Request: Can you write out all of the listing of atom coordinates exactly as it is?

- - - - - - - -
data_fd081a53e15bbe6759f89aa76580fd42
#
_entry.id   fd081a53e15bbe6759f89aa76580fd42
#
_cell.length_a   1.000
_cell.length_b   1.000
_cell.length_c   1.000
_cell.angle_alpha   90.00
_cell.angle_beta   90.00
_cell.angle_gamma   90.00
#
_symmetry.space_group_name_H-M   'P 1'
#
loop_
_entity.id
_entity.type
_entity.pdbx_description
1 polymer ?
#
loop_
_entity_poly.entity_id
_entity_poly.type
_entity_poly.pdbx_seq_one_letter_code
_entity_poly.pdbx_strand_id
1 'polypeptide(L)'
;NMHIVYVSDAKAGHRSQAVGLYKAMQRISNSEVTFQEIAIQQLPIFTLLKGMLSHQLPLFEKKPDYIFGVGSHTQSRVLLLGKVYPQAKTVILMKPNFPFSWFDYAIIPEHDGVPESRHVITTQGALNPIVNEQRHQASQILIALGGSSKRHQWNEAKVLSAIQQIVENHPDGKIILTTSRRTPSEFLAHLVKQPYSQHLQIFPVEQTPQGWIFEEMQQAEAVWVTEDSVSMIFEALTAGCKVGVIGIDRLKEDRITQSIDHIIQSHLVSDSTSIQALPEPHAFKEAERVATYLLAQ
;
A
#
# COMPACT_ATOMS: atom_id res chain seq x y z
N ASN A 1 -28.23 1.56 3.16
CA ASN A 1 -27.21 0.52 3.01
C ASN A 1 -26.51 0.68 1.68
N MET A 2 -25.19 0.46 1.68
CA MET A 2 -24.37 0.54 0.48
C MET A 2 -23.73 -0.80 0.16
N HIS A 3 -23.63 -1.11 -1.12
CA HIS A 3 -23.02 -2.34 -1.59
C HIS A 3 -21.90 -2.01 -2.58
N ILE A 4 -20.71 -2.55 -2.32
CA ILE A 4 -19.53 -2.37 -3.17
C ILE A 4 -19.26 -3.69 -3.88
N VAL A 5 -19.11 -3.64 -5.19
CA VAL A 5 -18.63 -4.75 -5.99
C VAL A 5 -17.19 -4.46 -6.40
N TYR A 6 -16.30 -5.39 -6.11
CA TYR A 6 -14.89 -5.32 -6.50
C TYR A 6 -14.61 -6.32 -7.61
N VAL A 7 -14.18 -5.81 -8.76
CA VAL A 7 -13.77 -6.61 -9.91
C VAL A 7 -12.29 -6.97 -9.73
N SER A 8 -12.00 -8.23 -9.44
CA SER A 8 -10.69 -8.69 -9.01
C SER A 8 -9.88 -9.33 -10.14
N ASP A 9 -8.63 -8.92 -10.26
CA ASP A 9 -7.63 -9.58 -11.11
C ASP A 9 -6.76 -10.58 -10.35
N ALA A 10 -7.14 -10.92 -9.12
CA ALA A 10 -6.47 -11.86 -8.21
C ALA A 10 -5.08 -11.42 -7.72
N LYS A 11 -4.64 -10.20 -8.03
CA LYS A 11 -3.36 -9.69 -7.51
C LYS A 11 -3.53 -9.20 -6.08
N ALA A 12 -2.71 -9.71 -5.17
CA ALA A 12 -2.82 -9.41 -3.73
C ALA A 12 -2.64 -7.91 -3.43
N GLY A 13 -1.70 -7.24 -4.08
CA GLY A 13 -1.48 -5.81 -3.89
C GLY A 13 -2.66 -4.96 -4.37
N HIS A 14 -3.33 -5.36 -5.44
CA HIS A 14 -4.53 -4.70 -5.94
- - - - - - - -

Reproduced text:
data_fd081a53e15bbe6759f89aa76580fd42
#
_entry.id   fd081a53e15bbe6759f89aa76580fd42
#
_cell.length_a   1.000
_cell.length_b   1.000
_cell.length_c   1.000
_cell.angle_alpha   90.00
_cell.angle_beta   90.00
_cell.angle_gamma   90.00
#
_symmetry.space_group_name_H-M   'P 1'
#
loop_
_entity.id
_entity.type
_entity.pdbx_description
1 polymer ?
#
loop_
_entity_poly.entity_id
_entity_poly.type
_entity_poly.pdbx_seq_one_letter_code
_entity_poly.pdbx_strand_id
1 'polypeptide(L)'
;NMHIVYVSDAKAGHRSQAVGLYKAMQRISNSEVTFQEIAIQQLPIFTLLKGMLSHQLPLFEKKPDYIFGVGSHTQSRVLLLGKVYPQAKTVILMKPNFPFSWFDYAIIPEHDGVPESRHVITTQGALNPIVNEQRHQASQILIALGGSSKRHQWNEAKVLSAIQQIVENHPDGKIILTTSRRTPSEFLAHLVKQPYSQHLQIFPVEQTPQGWIFEEMQQAEAVWVTEDSVSMIFEALTAGCKVGVIGIDRLKEDRITQSIDHIIQSHLVSDSTSIQALPEPHAFKEAERVATYLLAQ
;
A
#
# COMPACT_ATOMS: atom_id res chain seq x y z
N ASN A 1 -28.23 1.56 3.16
CA ASN A 1 -27.21 0.52 3.01
C ASN A 1 -26.51 0.68 1.68
N MET A 2 -25.19 0.46 1.68
CA MET A 2 -24.37 0.54 0.48
C MET A 2 -23.73 -0.80 0.16
N HIS A 3 -23.63 -1.11 -1.12
CA HIS A 3 -23.02 -2.34 -1.59
C HIS A 3 -21.90 -2.01 -2.58
N ILE A 4 -20.71 -2.55 -2.32
CA ILE A 4 -19.53 -2.37 -3.17
C ILE A 4 -19.26 -3.69 -3.88
N VAL A 5 -19.11 -3.64 -5.19
CA VAL A 5 -18.63 -4.75 -5.99
C VAL A 5 -17.19 -4.46 -6.40
N TYR A 6 -16.30 -5.39 -6.11
CA TYR A 6 -14.89 -5.32 -6.50
C TYR A 6 -14.61 -6.32 -7.61
N VAL A 7 -14.18 -5.81 -8.76
CA VAL A 7 -13.77 -6.61 -9.91
C VAL A 7 -12.29 -6.97 -9.73
N SER A 8 -12.00 -8.23 -9.44
CA SER A 8 -10.69 -8.69 -9.01
C SER A 8 -9.88 -9.33 -10.14
N ASP A 9 -8.63 -8.92 -10.26
CA ASP A 9 -7.63 -9.58 -11.11
C ASP A 9 -6.76 -10.58 -10.35
N ALA A 10 -7.14 -10.92 -9.12
CA ALA A 10 -6.47 -11.86 -8.21
C ALA A 10 -5.08 -11.42 -7.72
N LYS A 11 -4.64 -10.20 -8.03
CA LYS A 11 -3.36 -9.69 -7.51
C LYS A 11 -3.53 -9.20 -6.08
N ALA A 12 -2.71 -9.71 -5.17
CA ALA A 12 -2.82 -9.41 -3.73
C ALA A 12 -2.64 -7.91 -3.43
N GLY A 13 -1.70 -7.24 -4.08
CA GLY A 13 -1.48 -5.81 -3.89
C GLY A 13 -2.66 -4.96 -4.37
N HIS A 14 -3.33 -5.36 -5.44
CA HIS A 14 -4.53 -4.70 -5.94